September 13, 2007

I started a curcumin regimen on June 27. I also asked my doc to think about low-dose naltrexone (LDN) as another complementary treatment, and he agreed to check into it. Today’s test results were not terrible, but they do not show much, if any, benefit from nine weeks of curcumin treatment. Here are some numbers:


                   Free lambda light chains are down 12%, and

                   “Spike” (SPEP) is down 3% to 1.90 g/dL, but

                   IgG is UP 12% to 3110 mg/dL, and

                   Serum calcium is up to 10.4 mg/dL, which is above the normal range for the first time.

Actual values from key tests are displayed graphically in the charts and numerically in the test result table. At bottom, it appears that the cancer is still advancing slowly and relentlessly. That’s what it does.

Doc and I had quite a discussion today. He really wants to put me on Revlimid right away. I have lots of questions about that, such as:


                   Should we hit it easy, shoot for a partial remission and stability, or

                   Should we hit it hard, with more drugs, and shoot for a longer-term remission?

                   Why Revlimid and not Velcade, when we know that Thalomid (thalidomide), another “IMID” drug, has already failed?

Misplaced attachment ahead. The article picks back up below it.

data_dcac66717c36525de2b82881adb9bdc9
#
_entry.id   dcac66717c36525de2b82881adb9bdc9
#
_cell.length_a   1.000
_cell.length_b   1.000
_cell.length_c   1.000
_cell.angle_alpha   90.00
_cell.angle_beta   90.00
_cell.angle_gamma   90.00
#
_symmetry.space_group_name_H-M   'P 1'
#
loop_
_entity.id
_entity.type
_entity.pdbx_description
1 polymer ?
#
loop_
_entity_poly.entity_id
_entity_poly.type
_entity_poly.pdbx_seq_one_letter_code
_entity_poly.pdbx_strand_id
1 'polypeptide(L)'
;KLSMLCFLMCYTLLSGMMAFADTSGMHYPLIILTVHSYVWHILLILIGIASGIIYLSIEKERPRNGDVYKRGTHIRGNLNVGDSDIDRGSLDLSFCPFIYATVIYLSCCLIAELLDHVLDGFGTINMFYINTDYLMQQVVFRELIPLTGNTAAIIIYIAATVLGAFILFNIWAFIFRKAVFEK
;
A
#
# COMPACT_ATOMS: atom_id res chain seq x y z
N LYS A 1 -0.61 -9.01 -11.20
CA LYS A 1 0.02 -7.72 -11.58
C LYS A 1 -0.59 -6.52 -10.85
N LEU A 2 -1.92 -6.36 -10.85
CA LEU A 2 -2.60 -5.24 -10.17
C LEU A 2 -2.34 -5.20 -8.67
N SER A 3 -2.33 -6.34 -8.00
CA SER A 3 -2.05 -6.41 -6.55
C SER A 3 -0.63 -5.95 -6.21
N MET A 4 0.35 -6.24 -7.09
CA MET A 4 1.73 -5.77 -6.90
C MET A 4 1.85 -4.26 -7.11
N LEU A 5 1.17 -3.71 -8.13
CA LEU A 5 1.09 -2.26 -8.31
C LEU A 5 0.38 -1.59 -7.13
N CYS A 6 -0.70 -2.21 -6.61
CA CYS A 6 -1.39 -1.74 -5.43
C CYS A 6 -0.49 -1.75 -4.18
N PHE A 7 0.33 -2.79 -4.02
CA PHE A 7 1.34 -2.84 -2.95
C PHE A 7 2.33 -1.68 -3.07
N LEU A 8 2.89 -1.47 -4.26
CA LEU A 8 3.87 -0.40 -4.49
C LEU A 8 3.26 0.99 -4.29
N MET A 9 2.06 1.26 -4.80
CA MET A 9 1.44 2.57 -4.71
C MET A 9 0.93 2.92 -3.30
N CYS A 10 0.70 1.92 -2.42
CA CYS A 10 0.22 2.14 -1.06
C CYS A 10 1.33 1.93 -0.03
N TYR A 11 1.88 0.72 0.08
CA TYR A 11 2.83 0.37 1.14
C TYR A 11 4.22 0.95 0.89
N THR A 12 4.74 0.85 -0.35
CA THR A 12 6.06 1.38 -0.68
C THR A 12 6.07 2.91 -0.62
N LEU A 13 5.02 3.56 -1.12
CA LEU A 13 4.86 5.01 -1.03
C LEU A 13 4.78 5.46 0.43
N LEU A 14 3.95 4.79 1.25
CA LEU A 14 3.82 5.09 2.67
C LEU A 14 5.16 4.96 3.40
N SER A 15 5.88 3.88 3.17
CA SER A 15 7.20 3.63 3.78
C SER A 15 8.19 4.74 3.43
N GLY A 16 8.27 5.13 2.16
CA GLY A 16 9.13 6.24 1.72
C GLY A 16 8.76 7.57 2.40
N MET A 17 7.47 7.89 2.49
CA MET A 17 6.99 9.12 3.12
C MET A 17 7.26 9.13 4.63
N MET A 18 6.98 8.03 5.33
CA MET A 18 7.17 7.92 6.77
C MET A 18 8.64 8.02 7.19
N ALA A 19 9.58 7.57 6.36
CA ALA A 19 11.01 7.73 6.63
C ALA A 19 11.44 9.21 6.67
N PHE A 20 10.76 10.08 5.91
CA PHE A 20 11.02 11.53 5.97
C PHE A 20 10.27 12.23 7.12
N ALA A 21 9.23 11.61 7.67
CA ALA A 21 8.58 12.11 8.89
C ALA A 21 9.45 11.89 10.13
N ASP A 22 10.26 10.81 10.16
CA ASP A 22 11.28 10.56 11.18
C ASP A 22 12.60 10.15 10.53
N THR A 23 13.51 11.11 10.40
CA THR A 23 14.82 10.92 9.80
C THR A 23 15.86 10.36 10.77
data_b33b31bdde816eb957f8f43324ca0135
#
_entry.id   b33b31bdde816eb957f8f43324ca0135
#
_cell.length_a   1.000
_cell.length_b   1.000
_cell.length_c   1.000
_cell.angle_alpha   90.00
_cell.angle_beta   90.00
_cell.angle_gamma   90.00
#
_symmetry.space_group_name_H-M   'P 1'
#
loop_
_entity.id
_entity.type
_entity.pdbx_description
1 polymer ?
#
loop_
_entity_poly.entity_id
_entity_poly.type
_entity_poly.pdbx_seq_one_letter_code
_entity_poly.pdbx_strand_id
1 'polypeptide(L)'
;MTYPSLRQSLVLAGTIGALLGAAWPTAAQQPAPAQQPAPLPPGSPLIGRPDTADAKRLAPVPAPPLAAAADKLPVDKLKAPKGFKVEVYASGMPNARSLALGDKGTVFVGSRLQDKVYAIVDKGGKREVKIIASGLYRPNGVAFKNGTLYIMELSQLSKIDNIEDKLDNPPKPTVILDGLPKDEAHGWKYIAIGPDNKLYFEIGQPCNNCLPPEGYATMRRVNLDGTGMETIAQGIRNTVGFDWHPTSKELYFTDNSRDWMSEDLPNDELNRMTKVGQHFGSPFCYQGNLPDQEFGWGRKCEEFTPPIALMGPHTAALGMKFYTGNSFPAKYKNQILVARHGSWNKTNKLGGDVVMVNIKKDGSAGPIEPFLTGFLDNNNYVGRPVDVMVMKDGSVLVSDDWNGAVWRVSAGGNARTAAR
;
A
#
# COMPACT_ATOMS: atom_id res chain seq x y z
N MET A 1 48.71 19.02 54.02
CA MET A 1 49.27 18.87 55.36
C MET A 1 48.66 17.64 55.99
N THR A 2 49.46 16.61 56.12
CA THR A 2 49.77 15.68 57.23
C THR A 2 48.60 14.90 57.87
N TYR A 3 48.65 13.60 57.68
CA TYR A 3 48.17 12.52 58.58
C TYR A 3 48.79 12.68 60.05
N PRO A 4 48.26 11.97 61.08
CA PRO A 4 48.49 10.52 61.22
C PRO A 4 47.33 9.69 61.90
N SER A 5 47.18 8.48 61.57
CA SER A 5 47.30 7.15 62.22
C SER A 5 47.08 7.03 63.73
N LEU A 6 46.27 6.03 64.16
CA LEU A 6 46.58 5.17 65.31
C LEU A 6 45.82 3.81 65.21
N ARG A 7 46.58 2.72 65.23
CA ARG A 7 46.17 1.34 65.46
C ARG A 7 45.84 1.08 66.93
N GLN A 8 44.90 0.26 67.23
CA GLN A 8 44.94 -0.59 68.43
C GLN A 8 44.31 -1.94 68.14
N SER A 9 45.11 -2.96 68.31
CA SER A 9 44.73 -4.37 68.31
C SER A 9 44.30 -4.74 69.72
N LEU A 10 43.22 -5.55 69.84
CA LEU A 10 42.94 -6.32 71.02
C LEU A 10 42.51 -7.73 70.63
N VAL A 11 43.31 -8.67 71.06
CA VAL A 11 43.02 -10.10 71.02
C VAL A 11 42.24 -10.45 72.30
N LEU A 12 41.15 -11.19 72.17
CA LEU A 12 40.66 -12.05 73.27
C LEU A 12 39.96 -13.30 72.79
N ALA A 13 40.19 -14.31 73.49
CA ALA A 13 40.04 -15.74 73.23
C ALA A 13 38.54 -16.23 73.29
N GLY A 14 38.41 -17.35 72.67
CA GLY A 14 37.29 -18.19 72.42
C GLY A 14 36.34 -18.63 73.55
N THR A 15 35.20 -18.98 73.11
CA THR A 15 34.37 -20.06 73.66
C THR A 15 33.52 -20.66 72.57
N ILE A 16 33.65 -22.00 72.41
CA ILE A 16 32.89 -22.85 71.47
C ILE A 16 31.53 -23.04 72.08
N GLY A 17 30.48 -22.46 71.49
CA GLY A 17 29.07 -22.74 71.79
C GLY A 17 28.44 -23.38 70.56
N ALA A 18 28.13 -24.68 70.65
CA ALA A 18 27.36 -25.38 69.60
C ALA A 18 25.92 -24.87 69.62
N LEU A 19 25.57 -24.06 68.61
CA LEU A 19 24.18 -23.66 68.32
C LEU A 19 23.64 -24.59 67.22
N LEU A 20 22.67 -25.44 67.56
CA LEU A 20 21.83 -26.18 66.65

Why not wait until there are symptoms, as Mayo would do?

                   Is the above-normal calcium already a symptom?

We didn’t decide these issues; I put off the decision for another month at least. Meantime he reluctantly consented to prescribe low-dose naltrexone for that period, five weeks actually. I will take that prescription drug, along with the curcumin and perhaps another supplement, for those five weeks and then we will see. In addition, he ordered another x-ray skeletal survey, which I will schedule ASAP.

The doctor believes that time is getting short, looking at a high IgG of 3110. But if that is a problem, it will also show up in other tests, which so far look pretty normal. Or it will show up as lesions in the bones, which we will soon determine. I’m trying to get the right balance here, of risk from the myeloma versus risk from the drugs that treat myeloma.

Meantime, I figure on living life to the fullest. Live one day at a time and make it a masterpiece!

Related links:

          My Myeloma A discussion of my myeloma, not very technical.

          My Treatment History Not technical.

          My Lab Test Charts Graphic displays of several key test results over time.

          My Lab Test Table Best with a wide browser window. Very “technical.”